If you've been diagnosed with kidney cancer, there are multiple treatment options available, from surgery to chemotherapy. One type of treatment many patients are less familiar with is targeted therapy. However, despite being unknown to many, targeted therapy is an effective choice to consider.
Targeted therapy uses medication to change how cancer cells grow. Usually, the first targeted therapy drug you'll be given is a TKI (tyrosine kinase inhibitor), often known simply as a cancer growth inhibitor. Tyrosine kinase enzymes send messages to cancer cells telling them to grow and multiply, so blocking them can block the development of kidney cancer. Eventually, cells receiving no signal should grow old and die, shrinking or halting the tumour's growth.
If this is the treatment path you're going for, there are usually two main cancer growth inhibitor drugs on the table: sunitinib (brand name Sutent) or pazopanib (brand name Votrient). Both block enzyme signals, but they're not identical in their effects. Here's what you need to know about sunitinib vs pazopanib.
Sunitinib vs Pazopanib: Treatment Plan
One thing to note is that pazopanib has a simpler treatment plan than sunitinib. If you're on pazopanib, you'll take one tablet per day within one to two hours of eating. Pazopanib is taken consistently every day for as long as it works.
Sunitinib's treatment plan is slightly different. You still need to take one tablet per day, although it's up to you whether you take it with food. However, instead of taking it every single day, you'll take it on a cycle. Usually, this cycle involves taking sunitinib every day for 4 weeks, then not taking it for a 2-week rest period. After this 6-week cycle is over, the process begins again for as long as the drug is working.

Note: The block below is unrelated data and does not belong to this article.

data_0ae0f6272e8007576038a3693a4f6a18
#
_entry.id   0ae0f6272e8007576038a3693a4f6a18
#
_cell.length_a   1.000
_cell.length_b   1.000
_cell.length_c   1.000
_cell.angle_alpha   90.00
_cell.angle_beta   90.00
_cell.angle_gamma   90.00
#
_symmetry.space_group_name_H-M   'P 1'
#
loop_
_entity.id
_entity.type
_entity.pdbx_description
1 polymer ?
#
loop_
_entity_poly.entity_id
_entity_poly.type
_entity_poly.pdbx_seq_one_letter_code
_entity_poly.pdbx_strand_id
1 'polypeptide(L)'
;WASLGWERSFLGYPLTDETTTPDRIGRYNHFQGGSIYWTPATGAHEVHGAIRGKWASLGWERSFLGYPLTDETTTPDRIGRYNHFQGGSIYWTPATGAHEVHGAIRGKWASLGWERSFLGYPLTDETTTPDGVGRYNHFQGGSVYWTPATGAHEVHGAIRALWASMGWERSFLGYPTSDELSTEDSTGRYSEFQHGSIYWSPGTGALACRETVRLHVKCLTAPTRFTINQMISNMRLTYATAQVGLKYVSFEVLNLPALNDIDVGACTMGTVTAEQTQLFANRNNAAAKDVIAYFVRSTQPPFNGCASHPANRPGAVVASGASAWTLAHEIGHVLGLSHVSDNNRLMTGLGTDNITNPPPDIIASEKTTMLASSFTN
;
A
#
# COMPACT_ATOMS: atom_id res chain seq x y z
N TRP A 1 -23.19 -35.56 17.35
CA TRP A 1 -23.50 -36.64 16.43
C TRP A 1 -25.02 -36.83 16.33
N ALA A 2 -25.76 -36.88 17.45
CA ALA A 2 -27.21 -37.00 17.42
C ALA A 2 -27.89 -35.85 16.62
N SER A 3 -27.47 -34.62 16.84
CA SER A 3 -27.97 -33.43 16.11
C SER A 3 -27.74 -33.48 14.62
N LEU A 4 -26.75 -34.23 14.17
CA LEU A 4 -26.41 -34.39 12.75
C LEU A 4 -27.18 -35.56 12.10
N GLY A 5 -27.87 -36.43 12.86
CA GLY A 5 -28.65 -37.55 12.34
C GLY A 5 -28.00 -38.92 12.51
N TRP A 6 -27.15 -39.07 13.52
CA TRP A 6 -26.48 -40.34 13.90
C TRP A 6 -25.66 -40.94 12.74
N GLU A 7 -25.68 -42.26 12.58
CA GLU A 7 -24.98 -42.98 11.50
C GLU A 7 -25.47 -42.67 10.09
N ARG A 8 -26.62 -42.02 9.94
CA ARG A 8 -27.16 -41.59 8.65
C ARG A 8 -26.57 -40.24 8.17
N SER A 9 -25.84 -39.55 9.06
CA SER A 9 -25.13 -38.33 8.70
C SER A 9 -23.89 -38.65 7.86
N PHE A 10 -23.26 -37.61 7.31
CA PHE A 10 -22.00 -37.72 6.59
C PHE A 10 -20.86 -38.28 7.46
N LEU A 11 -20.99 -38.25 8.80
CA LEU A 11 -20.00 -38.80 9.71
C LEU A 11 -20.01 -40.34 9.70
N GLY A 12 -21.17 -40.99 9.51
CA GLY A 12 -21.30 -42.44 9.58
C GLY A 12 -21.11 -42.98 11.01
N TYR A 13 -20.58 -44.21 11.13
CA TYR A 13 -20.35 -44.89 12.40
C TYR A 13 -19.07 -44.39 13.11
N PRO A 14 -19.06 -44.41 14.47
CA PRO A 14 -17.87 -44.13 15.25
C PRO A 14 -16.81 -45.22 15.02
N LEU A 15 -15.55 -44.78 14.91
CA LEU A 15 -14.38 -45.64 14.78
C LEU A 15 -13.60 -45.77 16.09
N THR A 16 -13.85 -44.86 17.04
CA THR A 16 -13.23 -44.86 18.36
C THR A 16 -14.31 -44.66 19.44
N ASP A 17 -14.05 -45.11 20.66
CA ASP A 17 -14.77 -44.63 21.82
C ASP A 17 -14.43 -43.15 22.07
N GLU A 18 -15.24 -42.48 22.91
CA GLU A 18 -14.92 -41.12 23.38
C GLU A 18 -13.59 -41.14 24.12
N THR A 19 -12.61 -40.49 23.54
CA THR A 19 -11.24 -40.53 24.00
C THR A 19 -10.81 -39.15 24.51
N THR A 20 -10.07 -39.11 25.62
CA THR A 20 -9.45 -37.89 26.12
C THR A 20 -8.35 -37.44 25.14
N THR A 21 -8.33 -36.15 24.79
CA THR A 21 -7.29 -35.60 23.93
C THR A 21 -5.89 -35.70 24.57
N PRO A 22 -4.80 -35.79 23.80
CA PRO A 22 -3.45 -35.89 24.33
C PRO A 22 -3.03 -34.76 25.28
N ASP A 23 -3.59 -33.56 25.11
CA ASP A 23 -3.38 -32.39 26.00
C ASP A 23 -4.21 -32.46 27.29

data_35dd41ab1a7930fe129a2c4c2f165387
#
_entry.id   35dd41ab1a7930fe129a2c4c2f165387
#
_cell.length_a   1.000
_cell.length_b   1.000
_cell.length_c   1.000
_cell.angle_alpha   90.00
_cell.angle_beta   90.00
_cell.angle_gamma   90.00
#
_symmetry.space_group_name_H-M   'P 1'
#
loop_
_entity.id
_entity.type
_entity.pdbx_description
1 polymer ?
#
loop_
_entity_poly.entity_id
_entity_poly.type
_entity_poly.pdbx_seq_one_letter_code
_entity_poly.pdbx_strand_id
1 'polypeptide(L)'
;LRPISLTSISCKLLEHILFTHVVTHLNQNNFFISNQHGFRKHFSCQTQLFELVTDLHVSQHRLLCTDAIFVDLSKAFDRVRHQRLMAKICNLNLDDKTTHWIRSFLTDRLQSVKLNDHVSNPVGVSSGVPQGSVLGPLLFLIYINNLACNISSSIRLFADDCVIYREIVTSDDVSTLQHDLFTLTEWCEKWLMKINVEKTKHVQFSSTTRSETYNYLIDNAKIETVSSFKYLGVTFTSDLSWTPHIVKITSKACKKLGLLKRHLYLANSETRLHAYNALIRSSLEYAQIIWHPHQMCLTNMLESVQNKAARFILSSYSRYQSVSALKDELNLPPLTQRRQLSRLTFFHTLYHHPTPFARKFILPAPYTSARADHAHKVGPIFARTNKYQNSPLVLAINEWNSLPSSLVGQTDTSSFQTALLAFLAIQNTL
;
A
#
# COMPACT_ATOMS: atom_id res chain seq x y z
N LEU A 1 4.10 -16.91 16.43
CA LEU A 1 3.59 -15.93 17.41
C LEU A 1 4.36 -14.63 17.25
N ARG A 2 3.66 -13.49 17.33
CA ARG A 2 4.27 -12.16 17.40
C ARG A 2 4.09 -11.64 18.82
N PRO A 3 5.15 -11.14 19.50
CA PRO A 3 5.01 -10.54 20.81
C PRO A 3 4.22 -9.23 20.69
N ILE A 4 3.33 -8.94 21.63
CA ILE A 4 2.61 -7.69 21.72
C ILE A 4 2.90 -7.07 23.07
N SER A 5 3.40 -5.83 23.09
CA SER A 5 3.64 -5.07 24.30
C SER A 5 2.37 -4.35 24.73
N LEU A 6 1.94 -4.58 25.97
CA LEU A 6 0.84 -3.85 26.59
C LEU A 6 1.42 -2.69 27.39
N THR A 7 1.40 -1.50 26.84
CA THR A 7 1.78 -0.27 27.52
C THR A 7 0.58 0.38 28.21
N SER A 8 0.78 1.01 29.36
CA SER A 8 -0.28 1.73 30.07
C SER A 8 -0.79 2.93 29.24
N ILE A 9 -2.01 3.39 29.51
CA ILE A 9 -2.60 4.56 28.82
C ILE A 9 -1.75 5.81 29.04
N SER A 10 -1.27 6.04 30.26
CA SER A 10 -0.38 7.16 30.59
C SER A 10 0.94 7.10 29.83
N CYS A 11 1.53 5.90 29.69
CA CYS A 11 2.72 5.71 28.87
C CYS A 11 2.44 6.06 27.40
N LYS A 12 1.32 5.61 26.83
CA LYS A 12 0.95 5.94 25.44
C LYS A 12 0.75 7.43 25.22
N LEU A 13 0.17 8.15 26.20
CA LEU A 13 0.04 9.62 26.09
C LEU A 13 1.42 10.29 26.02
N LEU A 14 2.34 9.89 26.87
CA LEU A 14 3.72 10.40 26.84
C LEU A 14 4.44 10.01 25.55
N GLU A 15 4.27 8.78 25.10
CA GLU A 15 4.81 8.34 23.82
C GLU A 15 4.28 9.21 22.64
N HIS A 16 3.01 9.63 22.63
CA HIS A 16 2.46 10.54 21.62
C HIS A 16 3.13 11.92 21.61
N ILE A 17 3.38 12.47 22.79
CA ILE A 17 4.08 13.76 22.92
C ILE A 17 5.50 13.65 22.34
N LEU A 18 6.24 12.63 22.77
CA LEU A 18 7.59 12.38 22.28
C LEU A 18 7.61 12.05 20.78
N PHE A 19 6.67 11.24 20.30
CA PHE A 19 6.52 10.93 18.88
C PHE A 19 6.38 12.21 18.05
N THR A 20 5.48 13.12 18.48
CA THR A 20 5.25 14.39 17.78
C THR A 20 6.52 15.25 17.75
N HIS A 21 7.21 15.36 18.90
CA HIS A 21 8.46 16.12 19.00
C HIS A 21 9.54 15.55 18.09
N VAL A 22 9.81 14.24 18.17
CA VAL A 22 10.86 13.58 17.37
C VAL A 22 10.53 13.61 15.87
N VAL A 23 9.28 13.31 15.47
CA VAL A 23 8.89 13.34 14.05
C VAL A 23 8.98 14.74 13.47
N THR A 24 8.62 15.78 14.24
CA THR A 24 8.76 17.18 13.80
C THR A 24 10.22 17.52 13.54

Sunitinib vs Pazopanib: Efficacy
Sunitinib and pazopanib are very similar in their efficacy. In 2013, a trial was undertaken to test the two drugs head-to-head in 1110 patients with kidney cancer. The results showed a difference of approximately one month in both progression-free survival and overall survival, with patients who took sunitinib surviving around one month longer than those taking pazopanib. As such, your cancer survival rate will be around the same no matter which of these drugs you're on.
Sunitinib vs Pazopanib: Quality of Life
While these two drugs have very little difference in their effects, they do have a difference in the quality of life they bring you. The same study found that sunitinib had a higher rate of unpleasant side effects. For example, 63% of patients on sunitinib suffered from fatigue, while only 55% of patients on pazopanib experienced it. Patients taking pazopanib also had a significantly reduced chance of experiencing low platelet count (which causes excessive bleeding) and hand-foot syndrome (which causes swelling, pain and blisters on the hands and feet).
For more information on your kidney cancer treatment options, contact a medical centre near you.